Prosecutors probing allegations judge let clerk sit on bench
CHICAGO (AP) — An Illinois judge and a law clerk who was a few months away from becoming a judge herself are in legal hot water after the judge allegedly let the clerk put on a robe, take the bench and rule on a couple of minor cases.
Chicago's legal community was buzzing on Thursday, a day after Cook County's chief judge issued a brief press release announcing that Circuit Judge Valarie E. Turner had been taken off the bench indefinitely and law clerk Rhonda Crawford had been suspended from her job without pay.
"Nothing like this has ever happened before that I remember and everybody is talking about it," said Steven Hunter, a Chicago attorney who said he's represented people charged with impersonating police officers but never a judge.
Crawford allegedly presided over two traffic cases on August 11, according to the chief county judge's spokesman. Both cases will return to court before a real judge.
Neither Turner nor Crawford returned calls for comment about what happened, or why the judge might have allowed the clerk to take her gavel.
Turner is a graduate of the University of Chicago Law School. Her career has included a stint as a federal prosecutor, as well as private attorney and since her election in 2002, a county judge.
Crawford, an attorney, has worked as a law clerk with the Office of the Chief Judge since 2011. In March, she won the Democratic primary for a judgeship, putting her on her own path to the bench after November.
But the question now becomes what kind of trouble they might be in. Experts say the state's Judicial Inquiry Board will likely investigate Turner and the Attorney Registration and Disciplinary Commission will likely do the same for Crawford. Such investigations can result in reprimands and even disbarment. And the county's state's attorney's office said Thursday that its attorneys would investigate to determine if a crime was committed.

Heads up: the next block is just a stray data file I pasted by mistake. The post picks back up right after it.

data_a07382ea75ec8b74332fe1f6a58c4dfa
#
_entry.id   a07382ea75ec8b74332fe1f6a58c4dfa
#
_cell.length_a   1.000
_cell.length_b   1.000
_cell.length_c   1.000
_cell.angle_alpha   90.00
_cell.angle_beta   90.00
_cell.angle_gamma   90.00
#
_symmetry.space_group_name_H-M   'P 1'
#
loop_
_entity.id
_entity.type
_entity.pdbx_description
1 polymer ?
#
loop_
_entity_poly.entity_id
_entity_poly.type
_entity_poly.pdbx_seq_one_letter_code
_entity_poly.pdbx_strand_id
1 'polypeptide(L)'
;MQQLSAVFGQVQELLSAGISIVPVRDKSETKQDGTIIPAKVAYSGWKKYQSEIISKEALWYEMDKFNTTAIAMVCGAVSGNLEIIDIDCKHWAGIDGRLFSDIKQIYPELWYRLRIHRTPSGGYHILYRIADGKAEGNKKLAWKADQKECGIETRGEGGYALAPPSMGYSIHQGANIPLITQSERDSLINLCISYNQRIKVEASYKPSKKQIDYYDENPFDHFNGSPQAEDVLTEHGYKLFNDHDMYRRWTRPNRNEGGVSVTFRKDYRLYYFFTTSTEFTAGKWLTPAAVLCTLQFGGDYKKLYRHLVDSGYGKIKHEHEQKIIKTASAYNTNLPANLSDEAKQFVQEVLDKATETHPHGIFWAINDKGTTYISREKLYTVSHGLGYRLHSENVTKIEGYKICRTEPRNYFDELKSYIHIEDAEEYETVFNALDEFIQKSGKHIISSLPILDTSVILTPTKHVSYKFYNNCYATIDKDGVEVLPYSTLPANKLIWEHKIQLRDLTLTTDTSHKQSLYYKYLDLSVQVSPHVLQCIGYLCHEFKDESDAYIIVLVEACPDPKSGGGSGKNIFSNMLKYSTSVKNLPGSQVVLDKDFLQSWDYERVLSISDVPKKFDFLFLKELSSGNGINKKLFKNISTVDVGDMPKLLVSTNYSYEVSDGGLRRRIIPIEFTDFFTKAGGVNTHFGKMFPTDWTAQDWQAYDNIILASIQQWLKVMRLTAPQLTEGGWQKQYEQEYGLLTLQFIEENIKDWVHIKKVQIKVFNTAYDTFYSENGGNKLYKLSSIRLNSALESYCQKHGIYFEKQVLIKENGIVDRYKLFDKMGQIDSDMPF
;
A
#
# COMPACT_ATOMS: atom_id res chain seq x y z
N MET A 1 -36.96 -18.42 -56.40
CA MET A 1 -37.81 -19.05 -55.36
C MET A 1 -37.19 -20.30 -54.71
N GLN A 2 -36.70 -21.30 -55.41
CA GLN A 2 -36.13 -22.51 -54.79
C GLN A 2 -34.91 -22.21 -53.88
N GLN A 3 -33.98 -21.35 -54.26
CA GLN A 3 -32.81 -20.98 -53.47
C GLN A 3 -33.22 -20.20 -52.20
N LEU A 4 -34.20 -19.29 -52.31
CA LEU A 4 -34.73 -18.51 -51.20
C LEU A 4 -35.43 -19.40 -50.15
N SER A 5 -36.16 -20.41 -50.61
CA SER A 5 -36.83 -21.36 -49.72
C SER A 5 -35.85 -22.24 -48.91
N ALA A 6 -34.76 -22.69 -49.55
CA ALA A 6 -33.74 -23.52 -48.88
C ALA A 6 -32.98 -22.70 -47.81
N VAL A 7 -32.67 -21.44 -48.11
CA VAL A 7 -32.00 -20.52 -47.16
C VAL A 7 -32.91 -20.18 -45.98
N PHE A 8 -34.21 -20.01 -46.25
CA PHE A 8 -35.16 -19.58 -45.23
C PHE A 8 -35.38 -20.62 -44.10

That investigation will likely lead to the discovery of a statute in the state's criminal code that spells out that impersonating an elected official, called "false personation," is a misdemeanor.
At the least, experts say that what is alleged to have happened is a clear violation ethics rules for both attorneys and judges.
"It's just plain wrong for a non-judge to sit on the bench and rule on cases, which should be obvious to every judge and lawyer," said Steven Lubet, a professor at Northwestern University's law school who specializes in legal and judicial ethics.
Lubet did say that Crawford can still take the bench. But, he added, "once she takes the bench she can be disciplined as a judge."
Lubet said the allegations, if true, are not necessarily career killers. Nor, he said, should they have to be.
"Good, smart people can make enormous errors of judgment on the spur of the moment and that shouldn't necessarily their careers if people only do it once," he said.